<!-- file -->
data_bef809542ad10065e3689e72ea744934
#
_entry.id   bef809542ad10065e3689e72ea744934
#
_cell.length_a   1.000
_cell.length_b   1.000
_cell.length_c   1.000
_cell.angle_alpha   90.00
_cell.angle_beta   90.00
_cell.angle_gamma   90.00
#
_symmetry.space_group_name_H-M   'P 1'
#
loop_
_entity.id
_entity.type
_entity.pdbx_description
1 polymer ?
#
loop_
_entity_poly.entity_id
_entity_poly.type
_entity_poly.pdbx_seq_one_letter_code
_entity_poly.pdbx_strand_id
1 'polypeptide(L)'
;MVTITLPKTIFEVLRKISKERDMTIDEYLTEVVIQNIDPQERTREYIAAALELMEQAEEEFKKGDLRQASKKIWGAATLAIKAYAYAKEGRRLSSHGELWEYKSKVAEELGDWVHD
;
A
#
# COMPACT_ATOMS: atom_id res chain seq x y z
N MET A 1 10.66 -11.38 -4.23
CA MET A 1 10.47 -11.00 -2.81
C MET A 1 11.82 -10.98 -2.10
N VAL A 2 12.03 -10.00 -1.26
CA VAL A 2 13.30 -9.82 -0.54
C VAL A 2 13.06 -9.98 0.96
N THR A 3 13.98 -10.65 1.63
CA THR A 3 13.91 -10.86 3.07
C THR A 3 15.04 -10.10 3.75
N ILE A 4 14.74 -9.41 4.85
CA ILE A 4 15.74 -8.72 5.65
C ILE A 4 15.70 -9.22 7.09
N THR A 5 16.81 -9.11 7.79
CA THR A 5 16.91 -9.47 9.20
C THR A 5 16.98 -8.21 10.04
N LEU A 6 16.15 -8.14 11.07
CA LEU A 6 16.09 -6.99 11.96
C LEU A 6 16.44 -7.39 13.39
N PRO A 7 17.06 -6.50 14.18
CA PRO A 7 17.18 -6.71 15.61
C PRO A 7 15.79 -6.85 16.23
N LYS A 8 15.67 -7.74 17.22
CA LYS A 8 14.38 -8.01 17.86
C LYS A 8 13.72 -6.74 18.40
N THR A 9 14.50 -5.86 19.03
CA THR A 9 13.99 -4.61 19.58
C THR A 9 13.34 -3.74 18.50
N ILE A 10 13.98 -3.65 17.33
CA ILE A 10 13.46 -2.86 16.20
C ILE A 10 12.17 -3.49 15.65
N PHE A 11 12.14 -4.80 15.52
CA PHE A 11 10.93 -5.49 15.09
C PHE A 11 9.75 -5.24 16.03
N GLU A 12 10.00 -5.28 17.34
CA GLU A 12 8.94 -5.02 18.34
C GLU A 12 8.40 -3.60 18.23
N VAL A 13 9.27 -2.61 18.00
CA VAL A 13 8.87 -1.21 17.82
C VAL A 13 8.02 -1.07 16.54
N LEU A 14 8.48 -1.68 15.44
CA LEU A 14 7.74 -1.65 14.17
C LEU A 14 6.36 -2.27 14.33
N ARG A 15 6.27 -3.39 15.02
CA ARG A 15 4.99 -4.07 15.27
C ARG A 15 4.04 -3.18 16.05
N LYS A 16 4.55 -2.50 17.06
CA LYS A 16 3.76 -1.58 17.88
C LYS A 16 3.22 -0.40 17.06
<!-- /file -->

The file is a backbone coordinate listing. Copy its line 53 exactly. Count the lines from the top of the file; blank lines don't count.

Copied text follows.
CA LYS A 8 14.38 -8.01 17.86